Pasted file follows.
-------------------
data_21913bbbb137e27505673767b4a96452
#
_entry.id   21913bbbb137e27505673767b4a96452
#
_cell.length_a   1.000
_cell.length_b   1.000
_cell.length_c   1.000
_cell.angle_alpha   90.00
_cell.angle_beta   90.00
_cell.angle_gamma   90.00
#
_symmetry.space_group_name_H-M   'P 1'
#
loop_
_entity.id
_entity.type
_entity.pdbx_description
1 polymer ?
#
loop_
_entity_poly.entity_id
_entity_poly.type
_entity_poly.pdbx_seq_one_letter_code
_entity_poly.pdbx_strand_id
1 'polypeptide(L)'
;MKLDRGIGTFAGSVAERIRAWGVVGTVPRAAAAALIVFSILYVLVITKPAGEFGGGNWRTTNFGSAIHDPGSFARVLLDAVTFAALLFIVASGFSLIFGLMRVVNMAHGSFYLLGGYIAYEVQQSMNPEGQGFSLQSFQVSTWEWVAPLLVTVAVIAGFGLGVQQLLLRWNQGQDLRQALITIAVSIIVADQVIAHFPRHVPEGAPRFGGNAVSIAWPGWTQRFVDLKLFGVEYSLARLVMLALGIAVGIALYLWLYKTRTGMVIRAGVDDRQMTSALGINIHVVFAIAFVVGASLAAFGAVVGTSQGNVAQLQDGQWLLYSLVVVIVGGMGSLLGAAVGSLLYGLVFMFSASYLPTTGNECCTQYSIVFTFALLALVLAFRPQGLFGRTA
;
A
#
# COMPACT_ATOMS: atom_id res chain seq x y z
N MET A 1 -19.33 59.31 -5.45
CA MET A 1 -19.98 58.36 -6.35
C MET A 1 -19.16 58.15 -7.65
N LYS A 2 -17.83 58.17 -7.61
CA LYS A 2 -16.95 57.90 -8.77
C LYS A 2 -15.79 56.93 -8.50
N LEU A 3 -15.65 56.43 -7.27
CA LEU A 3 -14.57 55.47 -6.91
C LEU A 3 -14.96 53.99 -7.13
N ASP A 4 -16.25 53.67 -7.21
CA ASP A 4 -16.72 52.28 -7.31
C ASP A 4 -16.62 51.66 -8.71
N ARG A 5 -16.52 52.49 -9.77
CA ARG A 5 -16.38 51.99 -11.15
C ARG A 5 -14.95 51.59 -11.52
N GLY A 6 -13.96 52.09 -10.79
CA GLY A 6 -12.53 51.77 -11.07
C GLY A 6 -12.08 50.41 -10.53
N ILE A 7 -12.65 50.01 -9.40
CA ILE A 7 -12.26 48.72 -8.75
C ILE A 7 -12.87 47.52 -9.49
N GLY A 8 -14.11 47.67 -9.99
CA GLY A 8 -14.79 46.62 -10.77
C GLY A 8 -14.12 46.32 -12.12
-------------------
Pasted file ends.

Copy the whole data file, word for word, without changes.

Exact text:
data_21913bbbb137e27505673767b4a96452
#
_entry.id   21913bbbb137e27505673767b4a96452
#
_cell.length_a   1.000
_cell.length_b   1.000
_cell.length_c   1.000
_cell.angle_alpha   90.00
_cell.angle_beta   90.00
_cell.angle_gamma   90.00
#
_symmetry.space_group_name_H-M   'P 1'
#
loop_
_entity.id
_entity.type
_entity.pdbx_description
1 polymer ?
#
loop_
_entity_poly.entity_id
_entity_poly.type
_entity_poly.pdbx_seq_one_letter_code
_entity_poly.pdbx_strand_id
1 'polypeptide(L)'
;MKLDRGIGTFAGSVAERIRAWGVVGTVPRAAAAALIVFSILYVLVITKPAGEFGGGNWRTTNFGSAIHDPGSFARVLLDAVTFAALLFIVASGFSLIFGLMRVVNMAHGSFYLLGGYIAYEVQQSMNPEGQGFSLQSFQVSTWEWVAPLLVTVAVIAGFGLGVQQLLLRWNQGQDLRQALITIAVSIIVADQVIAHFPRHVPEGAPRFGGNAVSIAWPGWTQRFVDLKLFGVEYSLARLVMLALGIAVGIALYLWLYKTRTGMVIRAGVDDRQMTSALGINIHVVFAIAFVVGASLAAFGAVVGTSQGNVAQLQDGQWLLYSLVVVIVGGMGSLLGAAVGSLLYGLVFMFSASYLPTTGNECCTQYSIVFTFALLALVLAFRPQGLFGRTA
;
A
#
# COMPACT_ATOMS: atom_id res chain seq x y z
N MET A 1 -19.33 59.31 -5.45
CA MET A 1 -19.98 58.36 -6.35
C MET A 1 -19.16 58.15 -7.65
N LYS A 2 -17.83 58.17 -7.61
CA LYS A 2 -16.95 57.90 -8.77
C LYS A 2 -15.79 56.93 -8.50
N LEU A 3 -15.65 56.43 -7.27
CA LEU A 3 -14.57 55.47 -6.91
C LEU A 3 -14.96 53.99 -7.13
N ASP A 4 -16.25 53.67 -7.21
CA ASP A 4 -16.72 52.28 -7.31
C ASP A 4 -16.62 51.66 -8.71
N ARG A 5 -16.52 52.49 -9.77
CA ARG A 5 -16.38 51.99 -11.15
C ARG A 5 -14.95 51.59 -11.52
N GLY A 6 -13.96 52.09 -10.79
CA GLY A 6 -12.53 51.77 -11.07
C GLY A 6 -12.08 50.41 -10.53
N ILE A 7 -12.65 50.01 -9.40
CA ILE A 7 -12.26 48.72 -8.75
C ILE A 7 -12.87 47.52 -9.49
N GLY A 8 -14.11 47.67 -9.99
CA GLY A 8 -14.79 46.62 -10.77
C GLY A 8 -14.12 46.32 -12.12